Credit: University of Sussex
The models used to produce global climate scenarios may overestimate the energy and emission savings from improved energy efficiency, warns new research led by academics at the University of Sussex Business School and the University of Leeds.
In a review of 33 studies, the researchers find that economy wide rebound effects may erode around half of the energy and emission savings from improved energy efficiency.
These rebound effects result from individuals and businesses responding to the benefits of improved energy efficiency – such as cheaper heating, lighting and travel. These responses improve quality-of-life, raise productivity and boost industrial competitiveness, but they also reduce the economy-wide energy savings.
The new study argues that economy-wide rebound effects are larger than commonly assumed, which may partly explain the close links between energy consumption and GDP over the past 100 years.
Improved energy efficiency is expected to play a central role in meeting the goals of the Paris Agreement, contributing up to 40% of the envisaged reductions in global greenhouse gas (GHG) emissions over the next two decades.
However, the new research suggests that the models used by the Intergovernmental Panel on Climate Change (IPCC), the International Energy Agency (IEA) and others fail to adequately capture these rebound effects. As a result, their scenarios may underestimate future global energy demand. In the absence of policies to mitigate rebound effects, this could make the Paris Agreement targets harder to achieve.
The authors argue that global energy modellers need to take rebound effects more seriously, and to find ways of capturing the full range of effects within their scenarios. They also recommend the use of carbon pricing to limit rebound effects and the targeting of energy efficiency policies to maximise their economic and environmental benefits.
Steve Sorrell, Professor of Energy Policy in the Science Policy Research Unit (SPRU) at the University of Sussex Business School, said: “Rebound effects are notoriously difficult to estimate, but our understanding has improved enormously over the last decade. What we show here is that 33 studies from different countries using very different methodologies all reach broadly the same conclusion – namely that economy-wide rebound effects are large. Unfortunately, the models we rely upon to produce global energy and climate scenarios do not adequately capture these effects. This needs to change.”
Dr Paul Brockway, University Academic Fellow in the School of Earth and Environment at the University of Leeds, said: “If global energy use is higher than we expect, we may need to place more reliance on low-carbon energy supply and negative emission technologies to meet our climate goals. This will require political will, ambitious policies, large-scale investment, extensive land use, and crucially, significant lead times. We therefore need to take rebound effects seriously – and to find ways to maximise energy savings whilst continuing to improve quality-of-life.”
In a new paper published today in Renewable and Sustainable Energy Reviews, the researchers find that many of the global energy scenarios that meet the Paris Agreement goals anticipate little or no growth in global energy demand despite continued growth in incomes.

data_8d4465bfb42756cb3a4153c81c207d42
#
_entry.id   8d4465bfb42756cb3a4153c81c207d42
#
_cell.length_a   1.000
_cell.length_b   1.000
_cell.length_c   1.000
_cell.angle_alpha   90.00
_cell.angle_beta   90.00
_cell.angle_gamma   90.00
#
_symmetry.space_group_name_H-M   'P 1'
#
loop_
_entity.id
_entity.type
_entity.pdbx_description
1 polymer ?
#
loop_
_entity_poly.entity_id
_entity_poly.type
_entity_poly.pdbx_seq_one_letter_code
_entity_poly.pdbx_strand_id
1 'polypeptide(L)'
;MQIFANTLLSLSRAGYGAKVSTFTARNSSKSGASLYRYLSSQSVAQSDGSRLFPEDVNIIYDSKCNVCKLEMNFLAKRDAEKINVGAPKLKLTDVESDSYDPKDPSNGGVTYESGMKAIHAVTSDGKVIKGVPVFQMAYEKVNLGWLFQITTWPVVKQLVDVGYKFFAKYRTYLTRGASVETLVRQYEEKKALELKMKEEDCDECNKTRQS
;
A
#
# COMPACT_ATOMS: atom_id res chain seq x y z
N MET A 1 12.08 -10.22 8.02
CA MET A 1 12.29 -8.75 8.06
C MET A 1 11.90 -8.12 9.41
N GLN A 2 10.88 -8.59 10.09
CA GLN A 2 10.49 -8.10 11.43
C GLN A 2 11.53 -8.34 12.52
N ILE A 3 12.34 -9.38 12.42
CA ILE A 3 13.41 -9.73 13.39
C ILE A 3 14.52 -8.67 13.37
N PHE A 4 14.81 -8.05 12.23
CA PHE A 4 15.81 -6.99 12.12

However, there is little precedent for such significant ‘decoupling’ of energy consumption from GDP. Only a small number of countries have managed to grow their economies whilst reducing energy use, and then for only short periods of time. Current global trends are in the opposite direction with global energy consumption rising rapidly in the years prior to the Covid pandemic.
The team of researchers, comprising academics from the University of Leeds, University of Sussex, University of Massachusetts Amhurst, Calvin University, IFP Energies Nouvelles and Institut Louis Bachelier, reviewed 21 studies that used macroeconomic models to estimate the economy-wide rebound effects from a variety of energy efficiency improvements in different countries and sectors.
They found that 13 of the 21 studies using a common approach of ‘computable general equilibrium’ modelling estimated rebound effects of 50% or more – implying that over half the potential energy savings were ‘taken back’ by various economic and behavioural responses. The mean estimate of rebound effects from these studies was 58% and the median estimate was 55%, with some studies finding that the energy savings were eliminated altogether.
The team also reviewed 12 other studies that used a variety of other methods to estimate economy-wide rebound effects, and found these gave an even larger mean estimate of 71%.
The team then reviewed four of the ‘integrated assessment models’ used by the IPCC, together with the global energy models used by bp, Shell, the International Energy Agency (IEA) and the US Energy Information Administration (EIA). They found that most of these models only captured some of the mechanisms contributing to rebound effects, or included them in a simplified manner. Moreover, in some cases the process of calibrating scenarios largely precluded the investigation of rebound effects.
Dr Gregor Semieniuk, Assistant Research Professor at the University of Massachusetts Amherst, said: “Global energy models risk overestimating the potential for energy savings if they do not fully account for the multiple channels of the economy wide rebound. Nearly all the scenarios for keeping global temperature increase to a manageable level rely on heavily improved energy efficiency so understanding the potential for rebound – and what mitigates it – is critical. Now is the time to re-examine rebounds in global climate scenarios to ensure that our expectations for energy savings are well-founded.”
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